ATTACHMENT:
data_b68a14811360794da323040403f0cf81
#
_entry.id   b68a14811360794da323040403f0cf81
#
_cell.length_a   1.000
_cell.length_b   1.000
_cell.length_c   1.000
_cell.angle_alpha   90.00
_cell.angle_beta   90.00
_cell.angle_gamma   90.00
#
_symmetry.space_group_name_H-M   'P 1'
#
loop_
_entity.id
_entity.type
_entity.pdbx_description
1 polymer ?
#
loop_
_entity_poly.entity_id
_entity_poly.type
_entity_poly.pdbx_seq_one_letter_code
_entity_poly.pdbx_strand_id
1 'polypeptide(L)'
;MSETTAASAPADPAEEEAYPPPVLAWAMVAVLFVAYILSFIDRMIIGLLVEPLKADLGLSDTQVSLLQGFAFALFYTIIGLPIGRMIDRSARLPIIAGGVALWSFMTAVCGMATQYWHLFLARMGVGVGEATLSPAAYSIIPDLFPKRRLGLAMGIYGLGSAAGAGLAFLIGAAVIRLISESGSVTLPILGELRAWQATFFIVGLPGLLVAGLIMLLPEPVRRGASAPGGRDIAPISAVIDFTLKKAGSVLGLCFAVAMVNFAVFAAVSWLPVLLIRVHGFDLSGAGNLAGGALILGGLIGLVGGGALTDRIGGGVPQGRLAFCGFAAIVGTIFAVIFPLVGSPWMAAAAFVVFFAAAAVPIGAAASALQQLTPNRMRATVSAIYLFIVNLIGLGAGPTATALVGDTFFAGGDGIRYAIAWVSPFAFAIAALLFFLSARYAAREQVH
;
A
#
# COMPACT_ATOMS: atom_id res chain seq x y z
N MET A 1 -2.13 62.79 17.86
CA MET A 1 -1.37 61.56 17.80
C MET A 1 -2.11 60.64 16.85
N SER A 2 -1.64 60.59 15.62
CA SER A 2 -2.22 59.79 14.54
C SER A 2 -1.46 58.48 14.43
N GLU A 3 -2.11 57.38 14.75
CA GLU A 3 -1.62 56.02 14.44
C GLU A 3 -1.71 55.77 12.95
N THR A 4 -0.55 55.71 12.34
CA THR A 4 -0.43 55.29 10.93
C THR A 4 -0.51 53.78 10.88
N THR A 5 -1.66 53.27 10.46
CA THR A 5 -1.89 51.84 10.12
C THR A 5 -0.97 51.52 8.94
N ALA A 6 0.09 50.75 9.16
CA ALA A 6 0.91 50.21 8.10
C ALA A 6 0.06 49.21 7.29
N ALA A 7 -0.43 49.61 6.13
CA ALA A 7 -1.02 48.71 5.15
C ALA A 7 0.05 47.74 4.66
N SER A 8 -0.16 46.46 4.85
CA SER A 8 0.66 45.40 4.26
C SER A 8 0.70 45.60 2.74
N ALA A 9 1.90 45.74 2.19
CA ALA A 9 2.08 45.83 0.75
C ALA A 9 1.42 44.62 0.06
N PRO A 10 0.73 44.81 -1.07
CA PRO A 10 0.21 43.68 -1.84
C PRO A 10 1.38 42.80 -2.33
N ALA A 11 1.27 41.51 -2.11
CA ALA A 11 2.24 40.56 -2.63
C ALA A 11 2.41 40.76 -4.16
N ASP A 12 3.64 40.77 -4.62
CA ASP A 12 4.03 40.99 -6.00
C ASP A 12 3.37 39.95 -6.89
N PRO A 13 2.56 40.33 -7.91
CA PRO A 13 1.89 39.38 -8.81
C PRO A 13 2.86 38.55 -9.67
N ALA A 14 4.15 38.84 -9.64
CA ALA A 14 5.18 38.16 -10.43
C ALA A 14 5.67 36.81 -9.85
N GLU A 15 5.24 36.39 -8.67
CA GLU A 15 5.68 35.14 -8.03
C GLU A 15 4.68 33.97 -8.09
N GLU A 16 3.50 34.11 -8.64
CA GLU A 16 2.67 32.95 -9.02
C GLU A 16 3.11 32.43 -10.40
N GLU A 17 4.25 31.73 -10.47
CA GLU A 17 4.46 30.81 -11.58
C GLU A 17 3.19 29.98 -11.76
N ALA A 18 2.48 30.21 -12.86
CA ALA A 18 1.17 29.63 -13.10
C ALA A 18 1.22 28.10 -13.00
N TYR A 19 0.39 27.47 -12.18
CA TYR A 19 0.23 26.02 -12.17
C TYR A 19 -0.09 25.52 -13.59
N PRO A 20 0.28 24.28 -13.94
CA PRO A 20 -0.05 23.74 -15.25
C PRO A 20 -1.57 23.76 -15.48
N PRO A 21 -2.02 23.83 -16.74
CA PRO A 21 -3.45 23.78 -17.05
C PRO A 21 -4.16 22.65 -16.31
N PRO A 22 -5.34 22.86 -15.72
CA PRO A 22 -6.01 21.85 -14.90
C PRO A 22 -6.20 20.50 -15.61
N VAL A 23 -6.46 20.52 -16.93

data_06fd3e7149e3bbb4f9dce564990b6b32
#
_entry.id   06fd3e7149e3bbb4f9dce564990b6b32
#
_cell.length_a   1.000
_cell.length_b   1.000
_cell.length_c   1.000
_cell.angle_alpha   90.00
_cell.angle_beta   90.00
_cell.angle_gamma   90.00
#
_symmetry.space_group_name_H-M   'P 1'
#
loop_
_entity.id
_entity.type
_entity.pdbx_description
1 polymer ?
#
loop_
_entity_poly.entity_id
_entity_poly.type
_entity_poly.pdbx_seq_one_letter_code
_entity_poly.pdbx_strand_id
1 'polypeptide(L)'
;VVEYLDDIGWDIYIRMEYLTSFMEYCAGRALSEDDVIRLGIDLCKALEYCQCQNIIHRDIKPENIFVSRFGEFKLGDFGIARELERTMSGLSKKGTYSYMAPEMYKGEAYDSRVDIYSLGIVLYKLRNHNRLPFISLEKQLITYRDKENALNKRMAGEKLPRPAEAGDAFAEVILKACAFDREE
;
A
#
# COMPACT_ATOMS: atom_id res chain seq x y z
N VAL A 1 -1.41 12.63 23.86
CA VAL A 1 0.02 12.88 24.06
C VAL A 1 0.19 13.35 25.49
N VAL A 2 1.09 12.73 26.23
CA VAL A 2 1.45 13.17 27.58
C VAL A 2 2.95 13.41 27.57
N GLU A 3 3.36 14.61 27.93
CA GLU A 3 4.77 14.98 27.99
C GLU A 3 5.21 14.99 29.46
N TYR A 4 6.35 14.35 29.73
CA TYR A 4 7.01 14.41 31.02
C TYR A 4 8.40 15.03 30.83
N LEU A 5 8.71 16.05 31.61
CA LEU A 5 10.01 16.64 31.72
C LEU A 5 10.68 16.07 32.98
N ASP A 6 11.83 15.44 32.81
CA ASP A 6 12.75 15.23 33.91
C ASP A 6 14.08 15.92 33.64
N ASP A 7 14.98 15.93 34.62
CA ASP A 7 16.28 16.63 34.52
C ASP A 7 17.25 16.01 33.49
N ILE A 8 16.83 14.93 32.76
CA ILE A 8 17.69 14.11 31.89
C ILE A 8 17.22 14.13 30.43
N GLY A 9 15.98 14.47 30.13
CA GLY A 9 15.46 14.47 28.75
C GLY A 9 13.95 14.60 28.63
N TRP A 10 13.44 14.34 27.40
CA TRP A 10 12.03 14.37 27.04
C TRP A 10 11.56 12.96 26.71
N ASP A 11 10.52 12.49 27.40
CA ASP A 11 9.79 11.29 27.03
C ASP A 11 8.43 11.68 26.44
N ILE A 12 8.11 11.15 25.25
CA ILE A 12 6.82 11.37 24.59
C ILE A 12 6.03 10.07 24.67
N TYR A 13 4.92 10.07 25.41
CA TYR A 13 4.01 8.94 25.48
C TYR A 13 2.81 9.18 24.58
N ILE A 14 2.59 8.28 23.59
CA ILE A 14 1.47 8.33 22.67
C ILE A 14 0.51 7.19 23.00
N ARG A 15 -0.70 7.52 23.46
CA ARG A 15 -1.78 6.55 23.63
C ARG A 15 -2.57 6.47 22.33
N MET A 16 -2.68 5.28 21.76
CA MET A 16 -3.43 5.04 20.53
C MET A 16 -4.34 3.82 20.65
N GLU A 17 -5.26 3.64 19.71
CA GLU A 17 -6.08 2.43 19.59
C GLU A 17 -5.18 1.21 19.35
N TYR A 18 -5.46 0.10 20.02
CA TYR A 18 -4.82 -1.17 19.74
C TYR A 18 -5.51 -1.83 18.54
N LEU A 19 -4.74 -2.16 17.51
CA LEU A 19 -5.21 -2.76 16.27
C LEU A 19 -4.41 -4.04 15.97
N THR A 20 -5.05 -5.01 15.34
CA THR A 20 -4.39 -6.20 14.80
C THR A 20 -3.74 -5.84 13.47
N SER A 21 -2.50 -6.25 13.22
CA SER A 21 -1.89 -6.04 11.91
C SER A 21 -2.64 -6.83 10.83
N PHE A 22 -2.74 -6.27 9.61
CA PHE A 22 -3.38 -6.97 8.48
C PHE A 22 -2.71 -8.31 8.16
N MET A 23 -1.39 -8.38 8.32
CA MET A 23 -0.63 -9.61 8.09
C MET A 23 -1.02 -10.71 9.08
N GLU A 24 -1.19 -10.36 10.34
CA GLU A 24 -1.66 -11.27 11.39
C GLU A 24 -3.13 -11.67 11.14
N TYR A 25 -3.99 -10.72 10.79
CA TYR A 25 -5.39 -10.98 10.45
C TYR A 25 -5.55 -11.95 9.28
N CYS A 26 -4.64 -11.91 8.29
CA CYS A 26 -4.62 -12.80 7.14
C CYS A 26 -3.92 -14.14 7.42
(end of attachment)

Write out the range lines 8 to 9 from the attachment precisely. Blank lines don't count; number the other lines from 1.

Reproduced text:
_cell.angle_alpha   90.00
_cell.angle_beta   90.00